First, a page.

Kenkain Hoko – Flower Walking

Just recently I read a book with a conversation between Kiyoshi Oka (a well‐known mathematician) and Hideo Kobayashi (an art critic). Hideo Kobayashi asked Kiyoshi Oka what the number one meant to him, thinking he would talk about mathematics. Oka said that ‘one’ is when a baby stands up for the first time. Its brain must study and figure out the process of coordinating nerves, muscles, balance and gravity. The experience becomes a way for the baby to understand the universe. In essence, ‘one’ means integration.

Being able to stand up and walk is critical as we age. All older people have an aspiration to live independently as long as they can. Mobility is integral to independence.

In teaching elders, Masashi Minagawa and Lee Seaman have found that their students sometimes need to hold onto a table and chair, to steady themselves. However, with practice their balance and strength improve. Later, the students can sometimes stand and move without the chair or table. This gives them a great sense of freedom and confidence.

I think that taking five or six balanced and thoughtful steps in the morning can

help each of us begin the day on a good life frequency, with confidence in our movement.


From Stage 6 in the Ten Position Meditation form (Ritsuiju Meisoho)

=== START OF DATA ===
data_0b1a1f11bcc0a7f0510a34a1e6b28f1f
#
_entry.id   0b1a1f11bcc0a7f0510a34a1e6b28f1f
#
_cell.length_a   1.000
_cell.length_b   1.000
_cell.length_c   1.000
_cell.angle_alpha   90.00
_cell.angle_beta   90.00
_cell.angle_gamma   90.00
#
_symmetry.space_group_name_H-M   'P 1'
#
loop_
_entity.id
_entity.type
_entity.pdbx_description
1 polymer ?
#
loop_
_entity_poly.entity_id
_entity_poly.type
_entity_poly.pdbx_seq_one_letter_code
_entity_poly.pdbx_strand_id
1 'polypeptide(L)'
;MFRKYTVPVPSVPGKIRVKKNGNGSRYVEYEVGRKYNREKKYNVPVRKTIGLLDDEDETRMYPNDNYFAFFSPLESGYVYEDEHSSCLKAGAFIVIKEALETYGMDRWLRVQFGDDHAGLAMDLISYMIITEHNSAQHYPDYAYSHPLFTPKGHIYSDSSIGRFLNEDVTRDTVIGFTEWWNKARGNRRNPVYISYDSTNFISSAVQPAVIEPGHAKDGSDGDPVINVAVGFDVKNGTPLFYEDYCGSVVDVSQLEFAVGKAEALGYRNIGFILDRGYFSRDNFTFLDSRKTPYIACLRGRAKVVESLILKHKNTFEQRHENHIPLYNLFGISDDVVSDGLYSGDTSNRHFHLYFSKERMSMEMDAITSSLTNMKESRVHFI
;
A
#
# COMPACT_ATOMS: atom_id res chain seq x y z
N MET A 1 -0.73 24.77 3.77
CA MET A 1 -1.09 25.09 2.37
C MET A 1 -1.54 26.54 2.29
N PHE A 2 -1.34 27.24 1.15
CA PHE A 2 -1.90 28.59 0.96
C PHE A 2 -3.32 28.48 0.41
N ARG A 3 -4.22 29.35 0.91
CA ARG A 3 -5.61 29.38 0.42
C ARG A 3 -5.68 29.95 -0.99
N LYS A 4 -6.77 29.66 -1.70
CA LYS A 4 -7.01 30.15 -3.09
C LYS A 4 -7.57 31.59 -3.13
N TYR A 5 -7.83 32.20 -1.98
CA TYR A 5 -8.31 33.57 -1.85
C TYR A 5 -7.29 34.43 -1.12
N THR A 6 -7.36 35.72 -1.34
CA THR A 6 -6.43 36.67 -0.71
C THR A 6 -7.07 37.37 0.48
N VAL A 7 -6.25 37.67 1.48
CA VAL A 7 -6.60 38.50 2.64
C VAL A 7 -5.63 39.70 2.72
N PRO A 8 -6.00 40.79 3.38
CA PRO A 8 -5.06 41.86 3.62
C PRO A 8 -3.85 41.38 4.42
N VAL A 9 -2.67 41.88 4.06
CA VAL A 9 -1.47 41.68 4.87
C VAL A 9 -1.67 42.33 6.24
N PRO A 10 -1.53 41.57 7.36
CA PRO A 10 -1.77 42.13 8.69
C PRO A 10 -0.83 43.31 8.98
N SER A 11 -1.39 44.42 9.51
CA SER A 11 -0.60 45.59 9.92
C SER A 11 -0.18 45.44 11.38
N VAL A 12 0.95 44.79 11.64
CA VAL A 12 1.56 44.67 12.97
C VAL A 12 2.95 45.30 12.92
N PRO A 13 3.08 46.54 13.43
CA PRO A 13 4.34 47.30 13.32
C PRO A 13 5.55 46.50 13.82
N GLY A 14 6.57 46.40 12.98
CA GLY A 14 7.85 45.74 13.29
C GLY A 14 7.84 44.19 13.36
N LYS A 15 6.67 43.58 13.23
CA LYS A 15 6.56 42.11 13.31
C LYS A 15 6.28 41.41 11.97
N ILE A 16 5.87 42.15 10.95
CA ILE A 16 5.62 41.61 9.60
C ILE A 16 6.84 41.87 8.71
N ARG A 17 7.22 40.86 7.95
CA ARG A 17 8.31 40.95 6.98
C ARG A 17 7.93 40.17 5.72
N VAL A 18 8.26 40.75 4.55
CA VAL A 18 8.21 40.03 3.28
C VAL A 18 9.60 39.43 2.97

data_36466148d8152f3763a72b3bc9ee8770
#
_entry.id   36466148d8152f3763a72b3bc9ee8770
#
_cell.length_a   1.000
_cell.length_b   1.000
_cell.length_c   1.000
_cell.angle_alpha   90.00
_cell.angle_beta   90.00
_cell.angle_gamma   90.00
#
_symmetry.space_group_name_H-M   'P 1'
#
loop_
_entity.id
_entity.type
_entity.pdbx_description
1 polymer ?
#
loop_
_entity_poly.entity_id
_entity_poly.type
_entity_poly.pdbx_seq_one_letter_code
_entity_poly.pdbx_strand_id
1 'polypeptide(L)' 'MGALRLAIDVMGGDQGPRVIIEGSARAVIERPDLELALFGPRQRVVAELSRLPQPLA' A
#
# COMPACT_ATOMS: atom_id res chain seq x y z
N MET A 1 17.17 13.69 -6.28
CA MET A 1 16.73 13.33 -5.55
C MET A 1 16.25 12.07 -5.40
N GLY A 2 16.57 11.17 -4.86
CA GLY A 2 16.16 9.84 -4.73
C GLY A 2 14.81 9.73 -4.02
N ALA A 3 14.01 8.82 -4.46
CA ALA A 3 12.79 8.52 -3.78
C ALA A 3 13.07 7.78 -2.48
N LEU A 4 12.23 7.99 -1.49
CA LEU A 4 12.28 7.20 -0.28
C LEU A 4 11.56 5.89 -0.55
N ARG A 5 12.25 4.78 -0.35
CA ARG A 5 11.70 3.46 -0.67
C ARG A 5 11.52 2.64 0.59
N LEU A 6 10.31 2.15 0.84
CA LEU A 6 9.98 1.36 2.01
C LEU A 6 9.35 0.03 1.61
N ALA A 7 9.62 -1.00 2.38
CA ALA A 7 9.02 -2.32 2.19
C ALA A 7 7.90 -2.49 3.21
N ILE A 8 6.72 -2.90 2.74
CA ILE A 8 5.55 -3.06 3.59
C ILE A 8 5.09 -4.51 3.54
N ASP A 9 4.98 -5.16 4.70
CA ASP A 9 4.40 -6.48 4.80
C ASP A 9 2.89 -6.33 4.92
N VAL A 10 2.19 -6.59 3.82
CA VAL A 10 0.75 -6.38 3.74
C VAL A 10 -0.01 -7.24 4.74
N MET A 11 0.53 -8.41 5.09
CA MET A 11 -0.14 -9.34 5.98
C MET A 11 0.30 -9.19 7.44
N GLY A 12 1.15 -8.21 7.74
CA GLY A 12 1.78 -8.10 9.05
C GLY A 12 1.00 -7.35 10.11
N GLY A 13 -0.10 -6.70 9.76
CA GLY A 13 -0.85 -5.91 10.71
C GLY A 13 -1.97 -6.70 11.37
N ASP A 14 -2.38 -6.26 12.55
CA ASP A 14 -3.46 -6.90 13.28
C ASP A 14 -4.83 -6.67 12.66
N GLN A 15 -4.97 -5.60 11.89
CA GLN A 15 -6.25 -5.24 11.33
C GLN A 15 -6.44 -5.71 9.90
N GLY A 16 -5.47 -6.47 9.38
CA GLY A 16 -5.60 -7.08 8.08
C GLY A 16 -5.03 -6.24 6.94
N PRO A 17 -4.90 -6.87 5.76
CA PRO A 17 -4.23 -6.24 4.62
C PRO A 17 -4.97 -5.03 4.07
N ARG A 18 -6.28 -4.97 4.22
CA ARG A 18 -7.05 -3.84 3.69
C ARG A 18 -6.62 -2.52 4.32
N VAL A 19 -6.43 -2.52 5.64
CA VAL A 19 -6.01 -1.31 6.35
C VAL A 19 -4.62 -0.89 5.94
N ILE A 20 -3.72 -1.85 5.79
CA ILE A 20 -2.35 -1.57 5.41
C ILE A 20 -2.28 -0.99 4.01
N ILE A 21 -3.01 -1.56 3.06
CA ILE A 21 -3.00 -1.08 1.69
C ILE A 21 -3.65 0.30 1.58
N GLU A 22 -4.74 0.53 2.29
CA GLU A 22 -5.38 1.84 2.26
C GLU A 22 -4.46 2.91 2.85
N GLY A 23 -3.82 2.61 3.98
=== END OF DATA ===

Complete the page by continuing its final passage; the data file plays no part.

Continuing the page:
In order to make the Flower Walking easier for those with balance issues, I have made

the following modifications:

1) Rather than feet together (heisoku dachi), stand with feet parallel (as in Tai Chi), with feet about one foot length apart – a more balanced and solid stance.

2) Begin by shifting weight over your left foot, then lift the heel of your right foot, toes on the ground (In the past, we used to flatten the right foot but I no longer think this is necessary.)

3) Swing your right foot forward, with toes up at the end, then step forward.

Use a two‐count: (prepare with heel up) 1) swing foot forward 2) step and shift weight. (This replaces the four‐count we used to use.)

4) Directionality: rather than stepping straight forward, use a slight zig‐zag step. Right foot goes out (slightly) diagonally to the right. Left foot goes out (slightly) diagonally to the left.